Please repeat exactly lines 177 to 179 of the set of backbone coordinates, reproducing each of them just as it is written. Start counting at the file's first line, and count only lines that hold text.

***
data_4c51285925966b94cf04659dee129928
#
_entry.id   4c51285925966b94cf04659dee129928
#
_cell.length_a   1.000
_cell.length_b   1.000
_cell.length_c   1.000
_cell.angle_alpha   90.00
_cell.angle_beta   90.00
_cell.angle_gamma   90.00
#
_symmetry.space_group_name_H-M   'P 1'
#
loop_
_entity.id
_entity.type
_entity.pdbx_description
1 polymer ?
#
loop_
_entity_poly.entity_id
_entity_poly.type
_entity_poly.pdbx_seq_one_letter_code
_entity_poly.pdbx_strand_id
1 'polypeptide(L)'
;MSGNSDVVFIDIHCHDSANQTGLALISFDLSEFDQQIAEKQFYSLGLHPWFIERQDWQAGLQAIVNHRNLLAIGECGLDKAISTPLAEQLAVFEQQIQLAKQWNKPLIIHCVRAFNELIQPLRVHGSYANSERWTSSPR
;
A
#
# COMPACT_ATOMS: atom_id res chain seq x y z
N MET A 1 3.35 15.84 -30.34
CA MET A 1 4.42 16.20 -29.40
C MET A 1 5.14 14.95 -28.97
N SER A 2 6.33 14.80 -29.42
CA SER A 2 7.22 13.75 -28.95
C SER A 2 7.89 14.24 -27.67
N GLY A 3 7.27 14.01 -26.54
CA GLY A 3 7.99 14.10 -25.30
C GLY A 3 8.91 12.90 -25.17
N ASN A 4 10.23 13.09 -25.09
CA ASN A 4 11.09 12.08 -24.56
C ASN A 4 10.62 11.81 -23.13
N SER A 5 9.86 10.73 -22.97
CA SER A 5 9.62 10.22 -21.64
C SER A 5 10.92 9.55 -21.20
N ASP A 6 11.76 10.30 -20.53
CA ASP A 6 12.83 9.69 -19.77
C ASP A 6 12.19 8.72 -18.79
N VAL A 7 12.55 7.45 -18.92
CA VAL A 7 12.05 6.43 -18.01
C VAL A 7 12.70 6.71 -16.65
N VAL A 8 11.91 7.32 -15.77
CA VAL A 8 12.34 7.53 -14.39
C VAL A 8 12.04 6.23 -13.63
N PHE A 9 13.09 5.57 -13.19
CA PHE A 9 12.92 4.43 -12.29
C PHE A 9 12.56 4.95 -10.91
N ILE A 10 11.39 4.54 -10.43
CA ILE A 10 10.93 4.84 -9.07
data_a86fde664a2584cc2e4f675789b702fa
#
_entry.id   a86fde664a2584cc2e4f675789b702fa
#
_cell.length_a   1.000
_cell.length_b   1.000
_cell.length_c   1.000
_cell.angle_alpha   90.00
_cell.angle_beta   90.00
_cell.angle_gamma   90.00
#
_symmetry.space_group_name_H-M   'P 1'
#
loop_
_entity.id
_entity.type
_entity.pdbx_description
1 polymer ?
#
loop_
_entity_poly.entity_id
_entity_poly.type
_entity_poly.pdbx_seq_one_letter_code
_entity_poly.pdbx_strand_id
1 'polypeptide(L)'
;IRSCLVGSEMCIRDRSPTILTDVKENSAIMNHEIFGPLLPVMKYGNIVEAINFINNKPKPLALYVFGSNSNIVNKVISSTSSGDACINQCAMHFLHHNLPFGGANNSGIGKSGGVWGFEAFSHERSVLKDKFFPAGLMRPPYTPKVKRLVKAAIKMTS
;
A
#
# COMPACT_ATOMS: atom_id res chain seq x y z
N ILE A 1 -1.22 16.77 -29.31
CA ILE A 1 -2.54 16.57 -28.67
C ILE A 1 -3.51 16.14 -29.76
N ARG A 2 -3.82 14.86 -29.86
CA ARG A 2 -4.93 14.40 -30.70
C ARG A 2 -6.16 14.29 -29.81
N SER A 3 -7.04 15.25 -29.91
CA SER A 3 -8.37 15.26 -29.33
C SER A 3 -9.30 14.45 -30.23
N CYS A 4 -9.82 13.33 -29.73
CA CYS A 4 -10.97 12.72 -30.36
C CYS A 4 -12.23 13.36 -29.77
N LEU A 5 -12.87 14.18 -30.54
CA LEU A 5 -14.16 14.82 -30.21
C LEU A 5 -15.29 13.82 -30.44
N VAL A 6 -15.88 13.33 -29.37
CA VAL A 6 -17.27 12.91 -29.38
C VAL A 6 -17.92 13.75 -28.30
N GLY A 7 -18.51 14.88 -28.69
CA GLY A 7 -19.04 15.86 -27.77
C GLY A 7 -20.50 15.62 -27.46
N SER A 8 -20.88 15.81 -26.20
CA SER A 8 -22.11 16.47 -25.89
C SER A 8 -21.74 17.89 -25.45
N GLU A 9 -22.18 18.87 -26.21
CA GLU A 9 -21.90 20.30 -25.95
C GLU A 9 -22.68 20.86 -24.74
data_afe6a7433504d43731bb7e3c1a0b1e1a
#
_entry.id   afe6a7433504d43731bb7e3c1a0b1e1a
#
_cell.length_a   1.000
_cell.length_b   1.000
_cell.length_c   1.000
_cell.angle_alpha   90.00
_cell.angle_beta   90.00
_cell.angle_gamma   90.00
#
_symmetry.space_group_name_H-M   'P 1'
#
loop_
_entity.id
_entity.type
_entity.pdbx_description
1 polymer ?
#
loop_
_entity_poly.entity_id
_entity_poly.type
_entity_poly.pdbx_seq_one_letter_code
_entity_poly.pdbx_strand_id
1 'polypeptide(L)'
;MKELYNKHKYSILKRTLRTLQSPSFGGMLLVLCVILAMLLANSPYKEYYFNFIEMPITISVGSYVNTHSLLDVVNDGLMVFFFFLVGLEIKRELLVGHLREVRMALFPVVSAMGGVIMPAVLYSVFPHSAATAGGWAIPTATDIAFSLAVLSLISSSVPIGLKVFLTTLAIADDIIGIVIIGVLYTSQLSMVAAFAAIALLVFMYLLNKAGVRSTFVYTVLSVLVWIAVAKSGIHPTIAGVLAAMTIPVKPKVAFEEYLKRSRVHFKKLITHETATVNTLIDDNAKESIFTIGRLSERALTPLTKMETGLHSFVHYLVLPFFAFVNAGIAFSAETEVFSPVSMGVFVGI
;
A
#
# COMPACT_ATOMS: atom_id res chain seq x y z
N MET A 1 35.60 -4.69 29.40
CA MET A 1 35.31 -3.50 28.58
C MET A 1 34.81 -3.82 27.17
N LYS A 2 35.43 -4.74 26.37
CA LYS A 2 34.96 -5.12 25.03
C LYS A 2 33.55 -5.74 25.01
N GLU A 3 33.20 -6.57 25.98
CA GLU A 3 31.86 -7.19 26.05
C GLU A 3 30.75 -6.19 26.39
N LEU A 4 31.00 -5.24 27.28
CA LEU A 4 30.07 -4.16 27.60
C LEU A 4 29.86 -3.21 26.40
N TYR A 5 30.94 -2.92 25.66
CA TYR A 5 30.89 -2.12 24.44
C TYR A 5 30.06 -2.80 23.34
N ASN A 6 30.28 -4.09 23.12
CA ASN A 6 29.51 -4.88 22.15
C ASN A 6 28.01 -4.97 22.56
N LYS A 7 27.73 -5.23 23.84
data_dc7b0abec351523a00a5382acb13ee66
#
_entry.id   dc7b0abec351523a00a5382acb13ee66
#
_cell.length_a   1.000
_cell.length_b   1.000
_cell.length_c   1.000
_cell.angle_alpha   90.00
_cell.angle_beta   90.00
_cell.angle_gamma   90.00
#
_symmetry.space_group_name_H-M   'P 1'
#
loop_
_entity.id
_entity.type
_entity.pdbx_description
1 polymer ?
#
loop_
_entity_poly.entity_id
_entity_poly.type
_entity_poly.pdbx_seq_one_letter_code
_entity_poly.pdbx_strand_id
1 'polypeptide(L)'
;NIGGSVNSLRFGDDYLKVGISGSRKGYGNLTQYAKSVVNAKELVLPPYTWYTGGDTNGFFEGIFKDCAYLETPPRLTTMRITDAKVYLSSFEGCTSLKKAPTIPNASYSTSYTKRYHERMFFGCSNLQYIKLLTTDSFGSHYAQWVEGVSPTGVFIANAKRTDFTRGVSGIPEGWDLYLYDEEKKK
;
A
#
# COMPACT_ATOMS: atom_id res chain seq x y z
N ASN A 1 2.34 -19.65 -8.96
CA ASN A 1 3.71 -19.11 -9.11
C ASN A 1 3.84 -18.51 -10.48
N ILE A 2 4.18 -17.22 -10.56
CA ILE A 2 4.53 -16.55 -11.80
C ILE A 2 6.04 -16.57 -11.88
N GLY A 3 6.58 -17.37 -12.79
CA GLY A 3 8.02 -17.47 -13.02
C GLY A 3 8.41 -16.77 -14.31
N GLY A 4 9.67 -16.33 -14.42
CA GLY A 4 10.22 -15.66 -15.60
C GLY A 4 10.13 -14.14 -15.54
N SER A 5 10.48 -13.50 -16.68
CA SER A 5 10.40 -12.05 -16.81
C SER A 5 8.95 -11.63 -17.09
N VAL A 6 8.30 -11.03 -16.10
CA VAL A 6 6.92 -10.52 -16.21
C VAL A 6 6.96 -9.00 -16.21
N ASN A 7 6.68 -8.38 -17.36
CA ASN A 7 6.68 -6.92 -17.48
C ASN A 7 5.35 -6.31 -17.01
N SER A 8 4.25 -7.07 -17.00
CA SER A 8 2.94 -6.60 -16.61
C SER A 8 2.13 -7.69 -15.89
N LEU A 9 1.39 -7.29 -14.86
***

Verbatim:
_symmetry.space_group_name_H-M   'P 1'
#
loop_